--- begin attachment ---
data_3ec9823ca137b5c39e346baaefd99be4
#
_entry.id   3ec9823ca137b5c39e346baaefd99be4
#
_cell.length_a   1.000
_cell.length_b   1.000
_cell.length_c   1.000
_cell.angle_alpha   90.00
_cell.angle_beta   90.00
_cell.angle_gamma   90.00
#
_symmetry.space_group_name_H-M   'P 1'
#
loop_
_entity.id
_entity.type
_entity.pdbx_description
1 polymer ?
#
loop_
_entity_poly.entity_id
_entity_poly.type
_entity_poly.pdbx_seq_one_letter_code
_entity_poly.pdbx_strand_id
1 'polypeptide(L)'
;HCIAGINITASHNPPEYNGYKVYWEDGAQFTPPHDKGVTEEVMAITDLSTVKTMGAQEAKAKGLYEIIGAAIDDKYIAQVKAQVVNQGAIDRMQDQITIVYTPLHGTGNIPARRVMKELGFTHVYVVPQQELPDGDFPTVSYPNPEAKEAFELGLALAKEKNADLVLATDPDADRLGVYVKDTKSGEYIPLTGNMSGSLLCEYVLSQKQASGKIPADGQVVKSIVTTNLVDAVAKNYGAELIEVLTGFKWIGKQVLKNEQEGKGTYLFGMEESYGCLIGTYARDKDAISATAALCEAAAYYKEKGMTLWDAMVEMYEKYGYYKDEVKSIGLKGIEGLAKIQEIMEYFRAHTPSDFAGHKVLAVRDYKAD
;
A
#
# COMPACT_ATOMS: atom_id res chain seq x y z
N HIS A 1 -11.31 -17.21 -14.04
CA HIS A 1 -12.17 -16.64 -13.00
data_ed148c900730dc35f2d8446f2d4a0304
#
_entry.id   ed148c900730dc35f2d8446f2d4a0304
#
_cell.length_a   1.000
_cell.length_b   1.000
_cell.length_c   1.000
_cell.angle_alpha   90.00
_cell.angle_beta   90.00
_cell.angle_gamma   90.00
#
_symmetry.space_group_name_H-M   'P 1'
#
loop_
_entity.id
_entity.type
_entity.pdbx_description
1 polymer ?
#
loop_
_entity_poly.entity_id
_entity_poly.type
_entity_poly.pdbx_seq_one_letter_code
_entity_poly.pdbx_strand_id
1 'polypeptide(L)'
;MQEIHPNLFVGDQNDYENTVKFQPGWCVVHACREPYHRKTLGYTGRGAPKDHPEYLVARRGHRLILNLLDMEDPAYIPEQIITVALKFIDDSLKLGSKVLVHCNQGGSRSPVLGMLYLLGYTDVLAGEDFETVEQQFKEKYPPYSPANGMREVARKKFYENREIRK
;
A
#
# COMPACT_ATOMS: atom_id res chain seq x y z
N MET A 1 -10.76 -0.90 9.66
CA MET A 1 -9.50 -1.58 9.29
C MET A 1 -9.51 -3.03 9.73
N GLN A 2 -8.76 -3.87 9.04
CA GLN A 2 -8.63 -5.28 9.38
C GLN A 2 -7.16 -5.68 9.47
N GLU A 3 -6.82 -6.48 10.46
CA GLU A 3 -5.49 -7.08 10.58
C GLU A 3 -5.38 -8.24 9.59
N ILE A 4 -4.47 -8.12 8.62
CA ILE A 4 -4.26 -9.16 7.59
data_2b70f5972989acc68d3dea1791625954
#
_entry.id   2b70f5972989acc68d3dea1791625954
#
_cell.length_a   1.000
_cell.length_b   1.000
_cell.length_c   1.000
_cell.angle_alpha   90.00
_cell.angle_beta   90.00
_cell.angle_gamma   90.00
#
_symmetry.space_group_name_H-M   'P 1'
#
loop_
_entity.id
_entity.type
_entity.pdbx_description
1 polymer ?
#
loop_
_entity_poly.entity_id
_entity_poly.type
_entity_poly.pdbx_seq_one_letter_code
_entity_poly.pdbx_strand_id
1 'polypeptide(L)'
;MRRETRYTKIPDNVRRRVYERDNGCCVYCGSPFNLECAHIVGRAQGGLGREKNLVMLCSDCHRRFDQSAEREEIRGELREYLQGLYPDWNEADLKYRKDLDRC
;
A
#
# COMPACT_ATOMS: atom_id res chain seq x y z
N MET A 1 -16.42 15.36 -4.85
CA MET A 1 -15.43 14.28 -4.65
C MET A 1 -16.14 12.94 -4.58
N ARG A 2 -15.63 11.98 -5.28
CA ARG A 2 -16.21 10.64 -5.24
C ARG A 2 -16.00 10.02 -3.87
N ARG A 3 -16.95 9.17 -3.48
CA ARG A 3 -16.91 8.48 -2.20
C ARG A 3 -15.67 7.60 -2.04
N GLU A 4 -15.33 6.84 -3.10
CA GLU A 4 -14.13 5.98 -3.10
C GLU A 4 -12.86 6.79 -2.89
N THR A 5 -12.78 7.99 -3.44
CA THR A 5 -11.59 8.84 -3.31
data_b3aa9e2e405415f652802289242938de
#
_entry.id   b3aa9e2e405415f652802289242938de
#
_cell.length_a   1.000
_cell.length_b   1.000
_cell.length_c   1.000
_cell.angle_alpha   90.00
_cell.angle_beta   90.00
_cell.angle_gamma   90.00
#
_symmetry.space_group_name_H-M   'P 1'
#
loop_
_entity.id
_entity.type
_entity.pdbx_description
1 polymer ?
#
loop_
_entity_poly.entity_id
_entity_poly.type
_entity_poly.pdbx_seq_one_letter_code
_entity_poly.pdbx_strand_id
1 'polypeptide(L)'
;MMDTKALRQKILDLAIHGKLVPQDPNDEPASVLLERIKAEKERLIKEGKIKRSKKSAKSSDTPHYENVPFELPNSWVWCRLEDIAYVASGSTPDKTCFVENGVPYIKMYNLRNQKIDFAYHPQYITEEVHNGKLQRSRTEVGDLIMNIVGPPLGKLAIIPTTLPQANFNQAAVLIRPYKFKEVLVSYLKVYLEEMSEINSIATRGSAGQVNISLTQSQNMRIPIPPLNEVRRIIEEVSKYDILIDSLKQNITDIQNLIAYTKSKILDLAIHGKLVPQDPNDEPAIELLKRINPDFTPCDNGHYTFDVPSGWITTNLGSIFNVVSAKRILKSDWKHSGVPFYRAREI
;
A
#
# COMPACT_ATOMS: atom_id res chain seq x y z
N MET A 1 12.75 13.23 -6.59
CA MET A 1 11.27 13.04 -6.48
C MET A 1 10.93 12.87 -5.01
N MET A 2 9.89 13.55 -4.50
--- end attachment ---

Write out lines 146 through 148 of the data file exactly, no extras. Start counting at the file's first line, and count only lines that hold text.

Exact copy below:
#
# COMPACT_ATOMS: atom_id res chain seq x y z
N MET A 1 12.75 13.23 -6.59